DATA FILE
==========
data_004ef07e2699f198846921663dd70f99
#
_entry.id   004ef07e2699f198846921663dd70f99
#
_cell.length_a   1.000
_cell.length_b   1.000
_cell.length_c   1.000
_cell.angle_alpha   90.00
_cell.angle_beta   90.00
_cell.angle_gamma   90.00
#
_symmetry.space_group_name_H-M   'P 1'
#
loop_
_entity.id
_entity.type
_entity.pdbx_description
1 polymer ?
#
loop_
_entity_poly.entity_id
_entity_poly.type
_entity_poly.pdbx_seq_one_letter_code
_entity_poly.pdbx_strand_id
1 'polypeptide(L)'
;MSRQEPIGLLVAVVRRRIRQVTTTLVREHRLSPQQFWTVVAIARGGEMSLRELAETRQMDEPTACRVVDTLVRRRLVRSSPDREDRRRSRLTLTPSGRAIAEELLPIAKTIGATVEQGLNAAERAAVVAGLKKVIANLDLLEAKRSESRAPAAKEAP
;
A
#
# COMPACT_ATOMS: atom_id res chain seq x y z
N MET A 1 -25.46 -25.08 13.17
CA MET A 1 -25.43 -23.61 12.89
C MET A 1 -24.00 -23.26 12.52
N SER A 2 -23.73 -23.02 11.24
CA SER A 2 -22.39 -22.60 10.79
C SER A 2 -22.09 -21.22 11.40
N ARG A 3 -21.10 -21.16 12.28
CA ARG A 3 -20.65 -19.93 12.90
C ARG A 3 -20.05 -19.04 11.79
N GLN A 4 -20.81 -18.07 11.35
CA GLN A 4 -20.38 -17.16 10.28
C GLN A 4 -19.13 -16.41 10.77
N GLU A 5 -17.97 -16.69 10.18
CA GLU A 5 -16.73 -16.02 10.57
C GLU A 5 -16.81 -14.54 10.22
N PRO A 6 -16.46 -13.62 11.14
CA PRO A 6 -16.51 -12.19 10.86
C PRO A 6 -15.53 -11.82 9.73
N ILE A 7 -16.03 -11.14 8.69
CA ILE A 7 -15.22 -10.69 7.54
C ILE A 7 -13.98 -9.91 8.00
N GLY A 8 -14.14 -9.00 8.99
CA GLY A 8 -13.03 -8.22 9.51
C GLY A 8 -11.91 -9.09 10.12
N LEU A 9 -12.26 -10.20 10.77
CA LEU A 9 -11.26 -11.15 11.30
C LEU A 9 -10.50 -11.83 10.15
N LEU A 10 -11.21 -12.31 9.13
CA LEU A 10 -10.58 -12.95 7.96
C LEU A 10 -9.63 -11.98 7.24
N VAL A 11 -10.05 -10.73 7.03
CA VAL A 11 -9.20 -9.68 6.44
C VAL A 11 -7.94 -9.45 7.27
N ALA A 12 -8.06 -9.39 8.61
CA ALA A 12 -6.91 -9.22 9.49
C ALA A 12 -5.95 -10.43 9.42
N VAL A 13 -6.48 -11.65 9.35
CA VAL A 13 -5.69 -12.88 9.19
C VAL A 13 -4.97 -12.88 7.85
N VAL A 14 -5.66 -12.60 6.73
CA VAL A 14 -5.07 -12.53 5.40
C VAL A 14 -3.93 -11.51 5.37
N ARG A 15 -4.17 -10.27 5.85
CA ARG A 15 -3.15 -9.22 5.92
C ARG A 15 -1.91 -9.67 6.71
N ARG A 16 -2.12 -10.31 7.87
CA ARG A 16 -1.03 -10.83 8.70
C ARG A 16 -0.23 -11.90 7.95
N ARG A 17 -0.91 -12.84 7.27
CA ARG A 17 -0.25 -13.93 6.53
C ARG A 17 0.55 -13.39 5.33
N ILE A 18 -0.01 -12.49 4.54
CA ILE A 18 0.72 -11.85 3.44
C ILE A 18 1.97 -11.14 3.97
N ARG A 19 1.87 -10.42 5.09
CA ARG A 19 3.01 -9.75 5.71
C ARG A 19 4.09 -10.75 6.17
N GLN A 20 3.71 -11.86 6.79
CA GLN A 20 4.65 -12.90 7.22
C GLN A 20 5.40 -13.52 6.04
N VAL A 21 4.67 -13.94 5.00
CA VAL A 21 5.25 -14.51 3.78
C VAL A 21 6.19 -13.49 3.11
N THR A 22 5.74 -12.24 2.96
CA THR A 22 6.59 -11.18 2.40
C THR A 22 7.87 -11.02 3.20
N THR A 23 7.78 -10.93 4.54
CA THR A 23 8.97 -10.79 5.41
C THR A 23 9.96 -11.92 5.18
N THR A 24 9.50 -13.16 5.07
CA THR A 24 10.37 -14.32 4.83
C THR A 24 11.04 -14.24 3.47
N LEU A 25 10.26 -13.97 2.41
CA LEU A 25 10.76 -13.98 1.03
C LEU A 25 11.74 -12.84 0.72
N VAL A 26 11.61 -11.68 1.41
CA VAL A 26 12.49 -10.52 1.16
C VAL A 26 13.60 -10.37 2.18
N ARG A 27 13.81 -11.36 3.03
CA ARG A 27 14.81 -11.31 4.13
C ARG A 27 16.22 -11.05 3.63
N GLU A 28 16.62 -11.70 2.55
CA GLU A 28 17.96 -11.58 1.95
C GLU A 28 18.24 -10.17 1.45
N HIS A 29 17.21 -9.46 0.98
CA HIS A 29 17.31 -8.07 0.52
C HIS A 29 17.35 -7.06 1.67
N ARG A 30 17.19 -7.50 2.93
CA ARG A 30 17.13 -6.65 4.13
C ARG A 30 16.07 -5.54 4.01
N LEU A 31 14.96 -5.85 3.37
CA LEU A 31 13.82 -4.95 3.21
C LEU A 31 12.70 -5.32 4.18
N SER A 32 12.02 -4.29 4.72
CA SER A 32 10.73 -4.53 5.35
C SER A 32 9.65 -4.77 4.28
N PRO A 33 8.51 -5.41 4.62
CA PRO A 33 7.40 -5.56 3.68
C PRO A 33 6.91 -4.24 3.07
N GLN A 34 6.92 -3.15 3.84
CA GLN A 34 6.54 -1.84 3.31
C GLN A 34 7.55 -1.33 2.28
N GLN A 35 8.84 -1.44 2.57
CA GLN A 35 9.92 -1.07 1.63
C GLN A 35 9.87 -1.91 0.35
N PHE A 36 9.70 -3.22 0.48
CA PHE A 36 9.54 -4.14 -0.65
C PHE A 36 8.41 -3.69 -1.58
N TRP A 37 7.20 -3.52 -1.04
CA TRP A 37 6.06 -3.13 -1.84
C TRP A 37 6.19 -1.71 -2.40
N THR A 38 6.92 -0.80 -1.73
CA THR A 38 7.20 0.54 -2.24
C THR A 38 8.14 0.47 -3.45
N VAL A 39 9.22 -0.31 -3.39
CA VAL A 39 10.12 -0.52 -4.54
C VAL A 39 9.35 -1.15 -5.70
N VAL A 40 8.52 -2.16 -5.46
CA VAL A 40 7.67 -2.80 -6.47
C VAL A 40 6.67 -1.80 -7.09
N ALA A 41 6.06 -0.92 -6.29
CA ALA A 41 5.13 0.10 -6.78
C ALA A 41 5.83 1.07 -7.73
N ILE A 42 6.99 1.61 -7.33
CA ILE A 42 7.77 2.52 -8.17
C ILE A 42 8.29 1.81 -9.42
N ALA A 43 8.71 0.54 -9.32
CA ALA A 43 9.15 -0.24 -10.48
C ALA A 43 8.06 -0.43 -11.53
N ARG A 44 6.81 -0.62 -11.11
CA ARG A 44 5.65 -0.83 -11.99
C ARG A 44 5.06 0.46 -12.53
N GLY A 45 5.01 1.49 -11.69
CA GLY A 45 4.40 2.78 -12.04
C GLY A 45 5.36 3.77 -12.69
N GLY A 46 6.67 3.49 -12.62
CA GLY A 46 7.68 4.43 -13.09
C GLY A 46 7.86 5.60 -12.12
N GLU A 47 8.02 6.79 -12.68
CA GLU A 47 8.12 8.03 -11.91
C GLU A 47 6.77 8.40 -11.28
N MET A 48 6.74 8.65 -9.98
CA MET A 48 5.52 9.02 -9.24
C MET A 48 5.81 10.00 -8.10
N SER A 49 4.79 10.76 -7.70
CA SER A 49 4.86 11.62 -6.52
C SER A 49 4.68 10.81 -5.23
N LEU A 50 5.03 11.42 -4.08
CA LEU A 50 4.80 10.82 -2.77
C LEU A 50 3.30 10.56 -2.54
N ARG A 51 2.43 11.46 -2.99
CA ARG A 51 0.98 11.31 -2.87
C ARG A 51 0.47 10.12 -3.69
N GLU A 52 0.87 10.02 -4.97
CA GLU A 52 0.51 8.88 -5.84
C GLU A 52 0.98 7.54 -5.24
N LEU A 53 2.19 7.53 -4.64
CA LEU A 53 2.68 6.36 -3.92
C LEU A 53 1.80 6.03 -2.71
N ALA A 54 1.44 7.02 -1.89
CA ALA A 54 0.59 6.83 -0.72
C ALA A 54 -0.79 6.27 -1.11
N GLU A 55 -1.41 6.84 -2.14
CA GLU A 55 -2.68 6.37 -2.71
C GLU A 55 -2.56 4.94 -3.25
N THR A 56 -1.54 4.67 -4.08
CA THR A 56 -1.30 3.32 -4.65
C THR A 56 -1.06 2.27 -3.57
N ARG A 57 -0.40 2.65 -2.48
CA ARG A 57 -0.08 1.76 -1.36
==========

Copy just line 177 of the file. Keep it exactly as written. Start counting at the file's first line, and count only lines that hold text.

C SER A 49 4.68 10.81 -5.23